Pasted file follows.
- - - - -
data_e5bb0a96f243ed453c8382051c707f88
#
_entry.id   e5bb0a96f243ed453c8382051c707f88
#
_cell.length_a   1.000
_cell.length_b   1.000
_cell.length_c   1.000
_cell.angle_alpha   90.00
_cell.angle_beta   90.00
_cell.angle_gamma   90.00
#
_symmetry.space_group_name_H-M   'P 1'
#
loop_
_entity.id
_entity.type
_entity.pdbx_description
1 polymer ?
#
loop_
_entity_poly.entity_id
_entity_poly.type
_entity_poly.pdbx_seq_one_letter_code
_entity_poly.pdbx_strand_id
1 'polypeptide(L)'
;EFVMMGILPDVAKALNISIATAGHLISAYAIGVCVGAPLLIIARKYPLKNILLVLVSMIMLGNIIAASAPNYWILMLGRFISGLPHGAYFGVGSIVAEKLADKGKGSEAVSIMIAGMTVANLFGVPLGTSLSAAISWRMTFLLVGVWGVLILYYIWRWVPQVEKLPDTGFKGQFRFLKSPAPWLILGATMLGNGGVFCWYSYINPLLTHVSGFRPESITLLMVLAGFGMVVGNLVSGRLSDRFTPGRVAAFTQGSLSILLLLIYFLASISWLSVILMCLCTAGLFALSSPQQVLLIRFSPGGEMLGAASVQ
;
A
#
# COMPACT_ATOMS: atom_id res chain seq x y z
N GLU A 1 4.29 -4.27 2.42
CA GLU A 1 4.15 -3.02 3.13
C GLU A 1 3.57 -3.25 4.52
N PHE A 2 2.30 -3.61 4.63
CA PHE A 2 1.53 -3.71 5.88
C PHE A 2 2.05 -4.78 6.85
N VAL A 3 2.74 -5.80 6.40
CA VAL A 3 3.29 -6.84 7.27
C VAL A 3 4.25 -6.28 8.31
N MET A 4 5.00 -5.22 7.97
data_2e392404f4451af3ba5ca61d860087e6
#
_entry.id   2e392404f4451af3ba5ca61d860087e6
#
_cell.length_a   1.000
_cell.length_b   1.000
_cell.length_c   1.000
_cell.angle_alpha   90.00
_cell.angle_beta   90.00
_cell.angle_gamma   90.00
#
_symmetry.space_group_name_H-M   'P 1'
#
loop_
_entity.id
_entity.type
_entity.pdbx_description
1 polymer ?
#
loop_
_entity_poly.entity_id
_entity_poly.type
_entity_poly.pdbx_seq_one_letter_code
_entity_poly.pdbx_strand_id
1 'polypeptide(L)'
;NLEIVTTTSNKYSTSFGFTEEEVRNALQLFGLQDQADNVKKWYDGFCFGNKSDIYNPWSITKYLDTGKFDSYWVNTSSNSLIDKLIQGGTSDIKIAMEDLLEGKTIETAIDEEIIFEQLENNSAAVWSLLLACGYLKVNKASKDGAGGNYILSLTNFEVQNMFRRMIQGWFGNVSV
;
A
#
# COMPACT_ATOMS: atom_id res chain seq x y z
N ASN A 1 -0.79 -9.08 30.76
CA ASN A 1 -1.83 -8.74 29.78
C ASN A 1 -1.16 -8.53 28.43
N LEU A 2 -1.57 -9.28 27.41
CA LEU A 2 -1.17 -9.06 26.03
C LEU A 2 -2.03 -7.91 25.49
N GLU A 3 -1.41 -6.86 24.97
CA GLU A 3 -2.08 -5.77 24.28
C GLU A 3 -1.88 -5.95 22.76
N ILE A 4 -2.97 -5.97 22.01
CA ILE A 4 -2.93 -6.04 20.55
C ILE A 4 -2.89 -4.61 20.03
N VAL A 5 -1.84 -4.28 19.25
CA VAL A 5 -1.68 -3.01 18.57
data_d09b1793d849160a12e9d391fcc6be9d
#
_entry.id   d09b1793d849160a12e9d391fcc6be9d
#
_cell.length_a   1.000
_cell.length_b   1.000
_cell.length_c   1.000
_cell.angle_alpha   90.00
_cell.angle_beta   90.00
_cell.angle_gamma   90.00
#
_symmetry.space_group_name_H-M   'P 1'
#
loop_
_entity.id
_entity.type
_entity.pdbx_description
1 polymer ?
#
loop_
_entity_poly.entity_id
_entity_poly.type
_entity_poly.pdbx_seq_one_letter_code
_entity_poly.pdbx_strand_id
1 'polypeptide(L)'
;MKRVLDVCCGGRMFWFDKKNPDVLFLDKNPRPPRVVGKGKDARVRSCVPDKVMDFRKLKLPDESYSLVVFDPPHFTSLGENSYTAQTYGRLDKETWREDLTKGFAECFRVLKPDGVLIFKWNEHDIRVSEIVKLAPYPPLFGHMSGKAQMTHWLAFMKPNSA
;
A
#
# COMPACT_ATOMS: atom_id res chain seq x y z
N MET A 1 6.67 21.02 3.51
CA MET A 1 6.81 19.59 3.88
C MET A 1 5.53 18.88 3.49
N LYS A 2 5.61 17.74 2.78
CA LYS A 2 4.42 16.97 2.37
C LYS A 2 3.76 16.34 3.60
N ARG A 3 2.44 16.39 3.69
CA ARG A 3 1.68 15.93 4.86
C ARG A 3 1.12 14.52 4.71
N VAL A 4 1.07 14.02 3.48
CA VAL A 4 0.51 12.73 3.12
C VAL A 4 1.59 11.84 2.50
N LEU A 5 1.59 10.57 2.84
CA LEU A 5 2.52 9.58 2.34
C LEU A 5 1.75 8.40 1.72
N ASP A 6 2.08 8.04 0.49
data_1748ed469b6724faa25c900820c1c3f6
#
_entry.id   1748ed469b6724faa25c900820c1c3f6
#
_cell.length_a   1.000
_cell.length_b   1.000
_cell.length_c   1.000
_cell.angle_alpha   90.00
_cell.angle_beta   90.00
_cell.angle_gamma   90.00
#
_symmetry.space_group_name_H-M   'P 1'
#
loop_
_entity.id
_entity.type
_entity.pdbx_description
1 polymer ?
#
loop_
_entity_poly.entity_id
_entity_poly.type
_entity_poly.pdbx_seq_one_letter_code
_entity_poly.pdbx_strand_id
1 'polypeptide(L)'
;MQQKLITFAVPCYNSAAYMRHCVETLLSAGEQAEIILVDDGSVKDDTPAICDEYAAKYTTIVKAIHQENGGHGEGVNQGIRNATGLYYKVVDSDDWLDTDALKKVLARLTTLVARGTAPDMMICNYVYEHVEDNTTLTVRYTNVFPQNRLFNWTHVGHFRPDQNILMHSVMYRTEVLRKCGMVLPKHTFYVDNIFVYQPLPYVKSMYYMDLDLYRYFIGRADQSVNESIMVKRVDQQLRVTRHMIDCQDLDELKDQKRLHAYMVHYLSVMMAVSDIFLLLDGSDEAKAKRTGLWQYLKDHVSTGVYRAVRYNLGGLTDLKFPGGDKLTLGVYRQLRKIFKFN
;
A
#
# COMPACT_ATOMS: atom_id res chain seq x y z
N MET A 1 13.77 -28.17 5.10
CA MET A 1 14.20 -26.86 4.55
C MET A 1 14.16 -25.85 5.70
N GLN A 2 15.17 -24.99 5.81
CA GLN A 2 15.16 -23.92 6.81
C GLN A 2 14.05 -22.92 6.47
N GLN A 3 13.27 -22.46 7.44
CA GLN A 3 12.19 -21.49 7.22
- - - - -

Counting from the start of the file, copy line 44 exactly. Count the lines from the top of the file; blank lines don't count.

#